Brexit Bulletin: Raab Talks Up Huge Win-Win

(Bloomberg) --

What’s Happening? After the lofty rhetoric of Brexit day, we’re getting a sense of what a trade negotiation might feel like.

It’s less than a week after Brexit and the stage sets for upcoming trade talks are being built. There is much to be done: As well as hammering out a high-speed free-trade agreement with the European Union over the next 11 months, Prime Minister Boris Johnson wants the U.K. to undertake an ambitious multipronged set of trade negotiations with other major nations.

Johnson has long argued that the ability to strike trade deals is one of the great prizes of leaving the European Union, and he is prioritizing agreements with the U.S., Japan, Australia and New Zealand. He wants the right to diverge from EU rules, theoretically allowing Britain room to negotiate with multiple partners at the same time. (Sometimes referred to as a sort of three-dimensional chess game.)

Brexit Bulletin: Raab Talks Up Huge Win-Win

Taking up the mantle on Thursday was International Trade Secretary Liz Truss, explaining how Britain wants mutually beneficial tariff cuts while protecting “sensitive” U.K. products. Simultaneously, Foreign Secretary Dominic Raab was deployed to Australia, which he hailed as a “natural partner” for the U.K. “The scope for win-win is huge,” Raab said.

Truss announced plans  to simplify import tariffs after the post-Brexit transition period expires on Dec. 31, and Britain will be able to set its own rates. The smallest tariffs would be abolished, as would those on key components and on goods which the U.K. doesn’t produce itself. Other rates would be rounded down to the nearest 2.5% under the plans, which are open to public consultation until March 5.

None of this is especially controversial, and the devil will be in the detail. There was clear daylight between Johnson and EU Brexit lead Michel Barnier when they set out their opening positions earlier this week. For some, that heralds trouble ahead. For others, a way forward lurks amid the rhetoric.

Beyond Brexit

Brexit in Brief

Change in Dublin? | Irish Prime Minister Leo Varadkar is poised to lose Saturday’s election, betting odds indicate, with the party that oversaw the nation’s international bailout set to return to power. Paddy Power odds give Micheal Martin, who leads the biggest opposition party, Fianna Fail, a 94% chance of heading the government.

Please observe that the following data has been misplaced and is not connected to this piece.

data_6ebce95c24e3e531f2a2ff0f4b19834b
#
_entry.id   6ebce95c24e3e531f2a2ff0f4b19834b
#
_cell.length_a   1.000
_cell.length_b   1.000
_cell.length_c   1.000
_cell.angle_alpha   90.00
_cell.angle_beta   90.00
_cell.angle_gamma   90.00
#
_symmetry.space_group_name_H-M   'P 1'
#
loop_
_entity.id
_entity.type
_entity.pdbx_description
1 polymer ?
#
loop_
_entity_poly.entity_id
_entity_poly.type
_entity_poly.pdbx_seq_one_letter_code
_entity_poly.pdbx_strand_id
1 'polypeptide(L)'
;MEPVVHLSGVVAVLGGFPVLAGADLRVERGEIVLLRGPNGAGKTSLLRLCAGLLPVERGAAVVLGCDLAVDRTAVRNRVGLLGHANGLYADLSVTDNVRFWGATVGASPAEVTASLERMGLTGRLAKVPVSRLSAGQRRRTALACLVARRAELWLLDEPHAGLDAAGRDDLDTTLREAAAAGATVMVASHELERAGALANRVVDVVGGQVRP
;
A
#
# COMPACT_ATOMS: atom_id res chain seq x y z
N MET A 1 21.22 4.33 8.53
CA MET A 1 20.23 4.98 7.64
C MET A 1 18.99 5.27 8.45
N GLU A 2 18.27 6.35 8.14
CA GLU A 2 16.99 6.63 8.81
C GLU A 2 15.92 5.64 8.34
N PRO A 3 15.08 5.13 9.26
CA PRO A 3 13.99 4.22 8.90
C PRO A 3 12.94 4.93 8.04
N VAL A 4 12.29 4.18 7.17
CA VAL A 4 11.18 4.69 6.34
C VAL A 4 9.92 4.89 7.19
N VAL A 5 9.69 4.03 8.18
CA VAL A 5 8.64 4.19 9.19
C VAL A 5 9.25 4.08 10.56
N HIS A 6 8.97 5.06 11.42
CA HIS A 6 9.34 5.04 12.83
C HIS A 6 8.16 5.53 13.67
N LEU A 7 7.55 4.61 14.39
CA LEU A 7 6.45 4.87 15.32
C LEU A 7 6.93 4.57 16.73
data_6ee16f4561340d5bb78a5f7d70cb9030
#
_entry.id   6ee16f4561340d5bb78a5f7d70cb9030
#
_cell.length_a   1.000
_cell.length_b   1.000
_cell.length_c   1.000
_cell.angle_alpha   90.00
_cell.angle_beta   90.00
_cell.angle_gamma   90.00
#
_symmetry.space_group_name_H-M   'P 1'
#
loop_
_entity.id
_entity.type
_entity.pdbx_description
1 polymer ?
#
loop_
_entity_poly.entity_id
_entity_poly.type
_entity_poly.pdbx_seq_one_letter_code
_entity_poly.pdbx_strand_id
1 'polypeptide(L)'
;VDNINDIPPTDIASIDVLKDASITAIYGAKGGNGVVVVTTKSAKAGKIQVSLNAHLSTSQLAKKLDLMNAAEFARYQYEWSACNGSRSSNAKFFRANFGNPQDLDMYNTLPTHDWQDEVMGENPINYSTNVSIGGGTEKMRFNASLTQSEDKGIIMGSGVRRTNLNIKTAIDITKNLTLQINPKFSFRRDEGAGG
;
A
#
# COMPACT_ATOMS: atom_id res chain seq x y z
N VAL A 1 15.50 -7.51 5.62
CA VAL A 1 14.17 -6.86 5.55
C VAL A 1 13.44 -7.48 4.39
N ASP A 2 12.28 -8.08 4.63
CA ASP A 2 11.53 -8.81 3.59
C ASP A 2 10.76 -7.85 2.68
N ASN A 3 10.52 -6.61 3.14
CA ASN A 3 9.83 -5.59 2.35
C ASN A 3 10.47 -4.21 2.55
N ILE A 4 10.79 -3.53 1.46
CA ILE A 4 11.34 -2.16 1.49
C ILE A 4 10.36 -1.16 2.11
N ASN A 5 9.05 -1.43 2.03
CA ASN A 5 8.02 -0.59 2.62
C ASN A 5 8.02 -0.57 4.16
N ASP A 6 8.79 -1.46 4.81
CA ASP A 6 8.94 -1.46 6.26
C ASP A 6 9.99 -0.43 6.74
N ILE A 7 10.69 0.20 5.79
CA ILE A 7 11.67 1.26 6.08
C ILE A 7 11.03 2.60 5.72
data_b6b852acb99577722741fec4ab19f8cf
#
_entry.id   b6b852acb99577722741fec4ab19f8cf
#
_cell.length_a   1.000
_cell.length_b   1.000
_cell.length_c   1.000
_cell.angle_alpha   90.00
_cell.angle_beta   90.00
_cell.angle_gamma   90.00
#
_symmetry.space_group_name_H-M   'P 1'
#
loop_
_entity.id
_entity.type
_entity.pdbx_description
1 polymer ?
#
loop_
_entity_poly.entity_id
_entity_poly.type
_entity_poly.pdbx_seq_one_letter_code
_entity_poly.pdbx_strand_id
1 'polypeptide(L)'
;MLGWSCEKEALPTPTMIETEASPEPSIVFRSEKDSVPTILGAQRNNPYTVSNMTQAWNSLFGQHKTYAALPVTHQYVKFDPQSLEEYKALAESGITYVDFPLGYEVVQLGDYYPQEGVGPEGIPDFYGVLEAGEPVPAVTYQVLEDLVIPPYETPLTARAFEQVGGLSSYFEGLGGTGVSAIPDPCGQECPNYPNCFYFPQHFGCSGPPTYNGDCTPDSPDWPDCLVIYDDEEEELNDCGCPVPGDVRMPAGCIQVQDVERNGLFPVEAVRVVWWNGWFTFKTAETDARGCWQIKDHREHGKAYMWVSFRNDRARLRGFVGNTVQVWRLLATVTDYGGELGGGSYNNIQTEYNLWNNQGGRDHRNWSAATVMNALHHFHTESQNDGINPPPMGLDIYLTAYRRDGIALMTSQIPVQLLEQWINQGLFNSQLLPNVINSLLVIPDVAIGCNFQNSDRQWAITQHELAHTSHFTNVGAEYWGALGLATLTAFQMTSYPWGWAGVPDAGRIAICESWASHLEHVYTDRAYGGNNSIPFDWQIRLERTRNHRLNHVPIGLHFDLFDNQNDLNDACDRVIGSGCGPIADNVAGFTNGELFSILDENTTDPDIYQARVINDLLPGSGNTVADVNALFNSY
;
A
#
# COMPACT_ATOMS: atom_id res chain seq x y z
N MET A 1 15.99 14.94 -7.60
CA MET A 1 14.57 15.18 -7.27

Bomb Plot Probe | Police in Northern Ireland are investigating a possible plot to blow up a truck on the day the U.K. formally left the European Union, broadcaster RTE reported Thursday.

Dream On | The U.K.’s ambition to lift economic growth toward its post-war average of almost 3% is “quite unrealistic,” the National Institute of Economic and Social Research said.

Profiled, Again | What goes on inside the head of Dominic Cummings, Johnson’s chief strategist? The Guardian is the latest to have a go at decoding his many thoughts. For the record, Bloombergthe FT, the Telegraph, BBC Radio 4, New Statesman, Politico, CNN and Tortoise have already been there.

Rebecca Long Way Behind | Left-wing Labour leadership candidate Rebecca Long-Bailey is placed last among Labour voters in a London Evening Standard/Ipsos MORI poll. However, Labour members will elect the new leader, not just party voters — and that could boost Long-Bailey’s chances.

Peerage Politics | It feels like just yesterday that Boris Johnson was sacking Philip Hammond as chancellor and throwing him and pro-European Tory grandee Ken Clarke out of the parliamentary party. Now the prime minister is nominating both men to the House of Lords, the BBC reports.

Language Matters | Fresh from attempting to divide and conquer the Westminster press pack, Downing Street has made another attempt to rewrite the language of Brexit. After Johnson effectively banned the use of the B-word itself, the latest phrase under the microscope is that old favorite, “no deal.” According to The Sun, No. 10 instead prefers “non-negotiable outcome.”

Want to keep up with Brexit?

You can follow us @Brexit on Twitter, and listen to Bloomberg Westminster every weekday.

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